In July, the Centers for Disease Control and Prevention announced that a woman in Miami-Dade County in Florida had tested positive for the Zika virus. Follow-up to this case led health officials in Florida to report a total of 15 cases in the area. These weren’t the first people in the United States, or even in Florida, to contract Zika. But these cases were unique in one important way –– they were likely caused by mosquitoes in the United States.
The CDC promptly issued a travel warning for pregnant woman and their partners, warning them not to visit the small community of Wynwood, just north of Miami, where these Zika cases first occurred. This is the first time the CDC has ever issued a warning to pregnant women about traveling to a place within the United States because of the threat of infectious disease.
It’s no surprise that local mosquitoes carry Zika
For many health officials it wasn’t a question of whether Zika was going to get to the United States, but rather when it would arrive. Currently, there are more than 1,400 travel-related Zika cases in the United States, and U.S. territories like Puerto Rico are grappling with more than 3,800 cases. Also, parts of the United States are home to the Aedes aegypti mosquitoes that carry the virus, with southern states like Texas and Florida bearing the greatest risks for outbreaks due to their warmer climates.
The news that mosquitoes in the United States have been found to carry Zika is certainly concerning, but experts say that Zika likely won’t spread here as it has in countries in Central and South America. “Our housing is generally better here, and since we’re more likely to have AC, we can keep our houses sealed off better,” says Dr. John Ross, an infectious disease expert and professor of medicine at Harvard Medical School. “We also tend to have more robust healthcare in the U.S. than in other places, so we can track and treat these cases more effectively.”
How do you know if you have Zika…and how can you avoid it?
The CDC reports that only about 20% of people who get the virus go on to show symptoms, which are usually mild and typically include a low-grade fever, sore or aching joints, conjunctivitis (“pink eye”), and a rash. However, the virus does pose a greater danger to pregnant women and their unborn children, as studies have shown that Zika may cause microcephaly. Microcephaly is a birth defect in which a baby’s head is unusually small. Often, the brain has not developed properly, which can result in neurological and developmental problems. Current research estimates that 1% of all pregnant women with Zika will give birth to a child with these neurological issues.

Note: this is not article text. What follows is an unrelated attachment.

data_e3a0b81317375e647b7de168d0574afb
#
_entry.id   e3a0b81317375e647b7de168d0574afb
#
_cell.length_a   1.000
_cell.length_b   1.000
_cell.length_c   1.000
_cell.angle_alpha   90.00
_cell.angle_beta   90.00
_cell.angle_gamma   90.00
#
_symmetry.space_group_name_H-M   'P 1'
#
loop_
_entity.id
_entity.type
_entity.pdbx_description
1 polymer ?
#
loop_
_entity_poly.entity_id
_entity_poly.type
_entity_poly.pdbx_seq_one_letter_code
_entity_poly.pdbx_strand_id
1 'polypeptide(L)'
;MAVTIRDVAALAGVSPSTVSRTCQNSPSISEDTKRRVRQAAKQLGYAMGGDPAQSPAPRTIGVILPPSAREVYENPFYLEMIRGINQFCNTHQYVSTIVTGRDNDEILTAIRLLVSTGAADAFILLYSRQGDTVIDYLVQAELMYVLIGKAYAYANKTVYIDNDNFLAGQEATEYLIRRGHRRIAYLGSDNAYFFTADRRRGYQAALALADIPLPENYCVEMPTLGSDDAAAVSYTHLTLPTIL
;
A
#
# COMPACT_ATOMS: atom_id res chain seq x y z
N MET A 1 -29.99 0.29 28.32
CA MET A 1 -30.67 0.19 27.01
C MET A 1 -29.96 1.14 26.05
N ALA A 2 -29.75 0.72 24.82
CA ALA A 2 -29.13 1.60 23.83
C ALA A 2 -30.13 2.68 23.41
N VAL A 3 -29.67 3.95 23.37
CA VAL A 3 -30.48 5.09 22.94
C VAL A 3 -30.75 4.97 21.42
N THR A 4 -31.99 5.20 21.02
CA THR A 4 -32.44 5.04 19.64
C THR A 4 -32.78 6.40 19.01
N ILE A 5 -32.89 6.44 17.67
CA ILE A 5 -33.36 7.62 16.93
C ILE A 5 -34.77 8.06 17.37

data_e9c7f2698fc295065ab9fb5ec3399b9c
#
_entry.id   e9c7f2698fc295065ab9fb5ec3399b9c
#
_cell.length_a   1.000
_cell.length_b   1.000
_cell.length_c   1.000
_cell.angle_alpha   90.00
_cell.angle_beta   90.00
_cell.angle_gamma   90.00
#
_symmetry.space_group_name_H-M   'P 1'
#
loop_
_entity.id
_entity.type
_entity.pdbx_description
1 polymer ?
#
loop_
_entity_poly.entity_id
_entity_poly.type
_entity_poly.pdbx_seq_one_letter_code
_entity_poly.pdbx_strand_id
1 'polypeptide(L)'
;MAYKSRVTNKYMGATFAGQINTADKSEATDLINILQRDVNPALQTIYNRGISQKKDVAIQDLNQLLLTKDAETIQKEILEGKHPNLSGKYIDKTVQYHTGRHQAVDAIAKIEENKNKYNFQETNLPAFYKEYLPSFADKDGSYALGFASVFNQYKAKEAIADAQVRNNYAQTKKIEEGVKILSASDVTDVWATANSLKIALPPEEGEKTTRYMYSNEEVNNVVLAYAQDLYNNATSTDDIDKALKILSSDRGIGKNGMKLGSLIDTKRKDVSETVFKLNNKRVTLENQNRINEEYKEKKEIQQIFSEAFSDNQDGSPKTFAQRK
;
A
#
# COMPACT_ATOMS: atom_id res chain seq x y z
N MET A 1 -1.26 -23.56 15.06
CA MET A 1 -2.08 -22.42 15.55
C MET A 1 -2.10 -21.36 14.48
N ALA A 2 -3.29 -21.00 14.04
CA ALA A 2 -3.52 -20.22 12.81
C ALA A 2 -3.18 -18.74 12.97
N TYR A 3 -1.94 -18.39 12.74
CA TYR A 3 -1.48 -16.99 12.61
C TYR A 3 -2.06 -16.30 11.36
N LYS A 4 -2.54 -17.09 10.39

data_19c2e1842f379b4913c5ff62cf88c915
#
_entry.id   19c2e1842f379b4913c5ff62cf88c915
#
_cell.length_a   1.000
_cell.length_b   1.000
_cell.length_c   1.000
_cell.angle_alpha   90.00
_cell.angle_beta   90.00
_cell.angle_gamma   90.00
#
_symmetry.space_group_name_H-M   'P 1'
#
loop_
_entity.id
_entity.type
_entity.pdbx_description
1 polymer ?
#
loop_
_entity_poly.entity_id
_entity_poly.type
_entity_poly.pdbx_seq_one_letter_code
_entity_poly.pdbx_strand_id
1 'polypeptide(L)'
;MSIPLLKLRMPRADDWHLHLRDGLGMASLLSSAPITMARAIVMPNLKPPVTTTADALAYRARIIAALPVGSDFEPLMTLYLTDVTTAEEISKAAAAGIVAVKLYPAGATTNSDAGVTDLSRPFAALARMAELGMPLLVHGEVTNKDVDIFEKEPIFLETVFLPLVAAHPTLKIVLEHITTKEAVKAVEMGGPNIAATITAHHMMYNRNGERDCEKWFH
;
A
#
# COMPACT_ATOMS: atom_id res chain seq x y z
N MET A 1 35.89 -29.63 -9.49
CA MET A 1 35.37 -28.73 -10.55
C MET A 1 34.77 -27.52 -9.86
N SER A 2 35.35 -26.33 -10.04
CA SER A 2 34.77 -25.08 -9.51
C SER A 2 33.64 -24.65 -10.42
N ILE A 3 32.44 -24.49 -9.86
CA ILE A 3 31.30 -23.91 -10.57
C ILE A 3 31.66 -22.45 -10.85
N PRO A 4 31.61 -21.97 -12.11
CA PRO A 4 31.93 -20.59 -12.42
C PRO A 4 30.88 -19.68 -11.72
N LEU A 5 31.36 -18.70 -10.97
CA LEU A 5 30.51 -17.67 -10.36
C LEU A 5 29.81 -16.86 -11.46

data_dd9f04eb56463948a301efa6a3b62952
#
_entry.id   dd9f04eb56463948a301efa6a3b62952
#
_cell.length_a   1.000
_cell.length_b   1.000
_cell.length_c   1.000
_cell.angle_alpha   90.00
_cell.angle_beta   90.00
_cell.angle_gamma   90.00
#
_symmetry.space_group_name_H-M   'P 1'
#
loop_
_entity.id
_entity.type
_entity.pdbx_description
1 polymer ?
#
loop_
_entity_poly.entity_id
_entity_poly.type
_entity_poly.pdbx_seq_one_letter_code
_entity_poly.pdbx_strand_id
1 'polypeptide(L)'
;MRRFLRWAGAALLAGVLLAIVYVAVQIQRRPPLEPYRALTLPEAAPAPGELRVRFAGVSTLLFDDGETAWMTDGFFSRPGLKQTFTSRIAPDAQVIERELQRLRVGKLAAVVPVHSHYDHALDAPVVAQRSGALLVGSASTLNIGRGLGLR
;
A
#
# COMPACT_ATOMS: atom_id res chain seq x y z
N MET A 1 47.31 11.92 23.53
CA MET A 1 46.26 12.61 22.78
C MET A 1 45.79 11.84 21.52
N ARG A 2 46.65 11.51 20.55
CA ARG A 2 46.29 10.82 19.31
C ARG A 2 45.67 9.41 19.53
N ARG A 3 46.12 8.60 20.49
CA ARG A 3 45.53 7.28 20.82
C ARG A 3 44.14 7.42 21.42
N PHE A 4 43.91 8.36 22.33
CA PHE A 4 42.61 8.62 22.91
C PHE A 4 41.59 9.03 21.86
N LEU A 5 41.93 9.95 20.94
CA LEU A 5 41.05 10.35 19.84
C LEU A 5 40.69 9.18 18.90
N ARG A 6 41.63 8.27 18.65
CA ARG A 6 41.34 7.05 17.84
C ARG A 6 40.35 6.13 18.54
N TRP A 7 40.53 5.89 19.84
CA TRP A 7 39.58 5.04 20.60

In addition to their travel advisories, doctors at the CDC have also provided information about how to prevent mosquito bites and decrease the risk of developing Zika:
- Avoid areas with Zika. Women who are pregnant or who are trying to become pregnant should avoid areas with known Zika cases.
- Use insect repellant. It’s a simple and maybe obvious step — using insect repellant helps deter mosquitoes and prevent bites.
- Wear clothing that provides coverage. Long sleeves and long pants protect your arms and legs from mosquitoes and help prevent bites.
- Practice safe sex. Zika can be spread through sex, so it’s important to use a condom to prevent sexual transmission. If you have been anywhere with an outbreak of Zika, doctors recommend that you use a condom for 8 weeks after your return if you don’t show symptoms of Zika, and for 6 months if you do show symptoms in order to prevent transmission to you sexual partner.
- Travel safely. If you are traveling to an area with known cases of Zika, take the proper safety precautions and watch for travel advisories. Doctors may recommend vaccines or other medications.
Although it’s concerning to see cases of Zika in the United States, they don’t necessarily signal the beginning of a widespread epidemic. “We always need to be vigilant,” says Ross. “The good thing is that people are aware of the dangers of Zika, and we have the tools we need to limit and monitor its spread.”
Commenting has been closed for this post.